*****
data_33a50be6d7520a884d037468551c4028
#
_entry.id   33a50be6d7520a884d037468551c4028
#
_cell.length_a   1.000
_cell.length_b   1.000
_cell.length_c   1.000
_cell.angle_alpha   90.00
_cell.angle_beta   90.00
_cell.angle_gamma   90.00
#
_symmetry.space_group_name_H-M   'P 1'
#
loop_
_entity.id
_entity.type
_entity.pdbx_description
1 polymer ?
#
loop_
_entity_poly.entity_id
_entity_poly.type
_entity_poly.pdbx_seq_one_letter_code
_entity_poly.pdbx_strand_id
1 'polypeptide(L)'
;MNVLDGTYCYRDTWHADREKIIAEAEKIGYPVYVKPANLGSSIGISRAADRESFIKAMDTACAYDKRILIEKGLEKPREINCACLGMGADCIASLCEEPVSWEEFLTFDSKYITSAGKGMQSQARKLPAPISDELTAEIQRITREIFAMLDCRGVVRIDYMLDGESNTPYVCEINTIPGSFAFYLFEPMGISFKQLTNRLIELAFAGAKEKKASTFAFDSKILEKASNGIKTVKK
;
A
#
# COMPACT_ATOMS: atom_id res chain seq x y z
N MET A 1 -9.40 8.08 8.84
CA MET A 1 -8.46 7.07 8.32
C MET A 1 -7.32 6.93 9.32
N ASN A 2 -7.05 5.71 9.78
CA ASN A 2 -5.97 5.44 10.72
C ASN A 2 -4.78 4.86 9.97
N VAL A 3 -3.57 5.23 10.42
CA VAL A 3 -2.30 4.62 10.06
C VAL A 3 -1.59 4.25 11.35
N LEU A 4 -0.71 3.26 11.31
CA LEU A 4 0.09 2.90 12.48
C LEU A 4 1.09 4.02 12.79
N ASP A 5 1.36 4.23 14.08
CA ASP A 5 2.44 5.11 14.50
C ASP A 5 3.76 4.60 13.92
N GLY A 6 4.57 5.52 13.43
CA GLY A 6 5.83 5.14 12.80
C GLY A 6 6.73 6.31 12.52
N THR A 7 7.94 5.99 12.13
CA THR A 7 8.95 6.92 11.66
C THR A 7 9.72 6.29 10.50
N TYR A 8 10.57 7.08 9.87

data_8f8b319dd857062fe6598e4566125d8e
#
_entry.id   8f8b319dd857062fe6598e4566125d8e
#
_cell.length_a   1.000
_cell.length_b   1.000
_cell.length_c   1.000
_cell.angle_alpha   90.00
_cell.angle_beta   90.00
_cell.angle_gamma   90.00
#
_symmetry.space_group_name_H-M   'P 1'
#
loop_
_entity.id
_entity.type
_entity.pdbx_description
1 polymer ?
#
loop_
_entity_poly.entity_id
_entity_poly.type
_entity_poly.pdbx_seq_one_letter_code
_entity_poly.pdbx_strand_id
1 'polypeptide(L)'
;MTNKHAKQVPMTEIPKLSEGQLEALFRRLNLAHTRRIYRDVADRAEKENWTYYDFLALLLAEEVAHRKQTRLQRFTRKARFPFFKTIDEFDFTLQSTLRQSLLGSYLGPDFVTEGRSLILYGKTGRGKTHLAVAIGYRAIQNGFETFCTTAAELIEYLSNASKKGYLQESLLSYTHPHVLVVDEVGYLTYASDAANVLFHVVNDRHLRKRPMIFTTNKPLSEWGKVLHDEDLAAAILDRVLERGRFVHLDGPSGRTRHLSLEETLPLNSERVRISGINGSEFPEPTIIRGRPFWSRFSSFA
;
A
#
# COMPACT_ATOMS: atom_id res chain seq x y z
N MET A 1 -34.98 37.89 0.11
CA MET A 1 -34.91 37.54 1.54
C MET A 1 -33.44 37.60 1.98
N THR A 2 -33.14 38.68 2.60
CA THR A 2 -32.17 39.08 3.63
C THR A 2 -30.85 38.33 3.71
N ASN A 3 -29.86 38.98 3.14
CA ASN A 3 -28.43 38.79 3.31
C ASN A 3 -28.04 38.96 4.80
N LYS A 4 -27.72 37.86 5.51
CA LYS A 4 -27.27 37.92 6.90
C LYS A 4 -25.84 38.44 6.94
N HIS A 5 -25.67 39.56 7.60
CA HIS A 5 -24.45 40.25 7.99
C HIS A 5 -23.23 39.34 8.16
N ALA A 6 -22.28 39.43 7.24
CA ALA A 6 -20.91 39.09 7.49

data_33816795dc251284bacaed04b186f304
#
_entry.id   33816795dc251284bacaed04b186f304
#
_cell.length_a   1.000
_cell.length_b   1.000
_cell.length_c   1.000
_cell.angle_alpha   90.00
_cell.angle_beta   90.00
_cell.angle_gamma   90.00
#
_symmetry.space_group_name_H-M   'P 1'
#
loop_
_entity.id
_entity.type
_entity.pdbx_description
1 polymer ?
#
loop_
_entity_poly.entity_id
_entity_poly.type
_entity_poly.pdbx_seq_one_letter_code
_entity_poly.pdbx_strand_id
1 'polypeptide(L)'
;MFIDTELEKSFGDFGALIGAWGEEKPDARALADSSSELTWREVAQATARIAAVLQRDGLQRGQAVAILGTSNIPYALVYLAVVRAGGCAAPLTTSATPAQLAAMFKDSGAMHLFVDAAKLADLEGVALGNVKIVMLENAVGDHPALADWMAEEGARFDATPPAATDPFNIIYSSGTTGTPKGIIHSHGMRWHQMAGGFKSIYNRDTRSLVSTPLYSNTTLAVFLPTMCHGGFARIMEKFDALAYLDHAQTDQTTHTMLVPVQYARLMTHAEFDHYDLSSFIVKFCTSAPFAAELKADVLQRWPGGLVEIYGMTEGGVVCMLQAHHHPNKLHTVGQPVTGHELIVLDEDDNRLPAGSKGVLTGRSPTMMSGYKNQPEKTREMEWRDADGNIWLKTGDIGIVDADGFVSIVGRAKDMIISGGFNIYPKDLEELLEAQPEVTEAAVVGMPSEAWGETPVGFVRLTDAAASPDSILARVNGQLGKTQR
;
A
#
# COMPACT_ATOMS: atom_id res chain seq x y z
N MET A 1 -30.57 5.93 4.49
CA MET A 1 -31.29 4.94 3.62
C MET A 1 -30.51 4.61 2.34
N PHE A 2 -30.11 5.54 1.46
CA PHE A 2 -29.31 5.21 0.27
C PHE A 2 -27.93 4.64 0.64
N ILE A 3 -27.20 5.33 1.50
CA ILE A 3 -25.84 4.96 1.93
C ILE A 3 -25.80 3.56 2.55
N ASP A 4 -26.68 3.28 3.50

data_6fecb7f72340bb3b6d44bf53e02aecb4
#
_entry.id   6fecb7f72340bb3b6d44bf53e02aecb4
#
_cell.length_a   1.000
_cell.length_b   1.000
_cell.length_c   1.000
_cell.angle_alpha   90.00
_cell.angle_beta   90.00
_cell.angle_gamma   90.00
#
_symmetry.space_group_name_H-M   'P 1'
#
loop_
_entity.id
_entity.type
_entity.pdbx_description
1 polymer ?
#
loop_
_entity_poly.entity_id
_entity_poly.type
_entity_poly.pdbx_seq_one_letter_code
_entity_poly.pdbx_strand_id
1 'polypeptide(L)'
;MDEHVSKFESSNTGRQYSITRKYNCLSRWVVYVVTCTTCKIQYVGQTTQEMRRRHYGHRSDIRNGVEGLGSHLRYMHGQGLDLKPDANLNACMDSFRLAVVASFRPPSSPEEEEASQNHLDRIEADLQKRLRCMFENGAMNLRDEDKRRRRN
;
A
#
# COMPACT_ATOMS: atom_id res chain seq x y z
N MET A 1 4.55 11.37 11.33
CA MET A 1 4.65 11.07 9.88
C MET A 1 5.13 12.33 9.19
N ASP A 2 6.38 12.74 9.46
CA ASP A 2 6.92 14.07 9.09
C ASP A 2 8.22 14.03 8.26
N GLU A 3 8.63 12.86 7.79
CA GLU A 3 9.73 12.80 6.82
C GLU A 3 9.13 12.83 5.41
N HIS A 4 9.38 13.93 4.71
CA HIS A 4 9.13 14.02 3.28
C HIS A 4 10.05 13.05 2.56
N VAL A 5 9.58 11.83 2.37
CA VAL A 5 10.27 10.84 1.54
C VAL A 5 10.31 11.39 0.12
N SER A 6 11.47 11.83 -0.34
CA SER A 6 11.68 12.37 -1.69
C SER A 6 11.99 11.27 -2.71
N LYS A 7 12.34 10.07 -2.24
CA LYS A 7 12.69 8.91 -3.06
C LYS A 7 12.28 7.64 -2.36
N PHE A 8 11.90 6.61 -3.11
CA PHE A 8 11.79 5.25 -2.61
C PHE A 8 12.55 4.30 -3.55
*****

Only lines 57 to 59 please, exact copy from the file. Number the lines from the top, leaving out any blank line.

_cell.length_a   1.000
_cell.length_b   1.000
_cell.length_c   1.000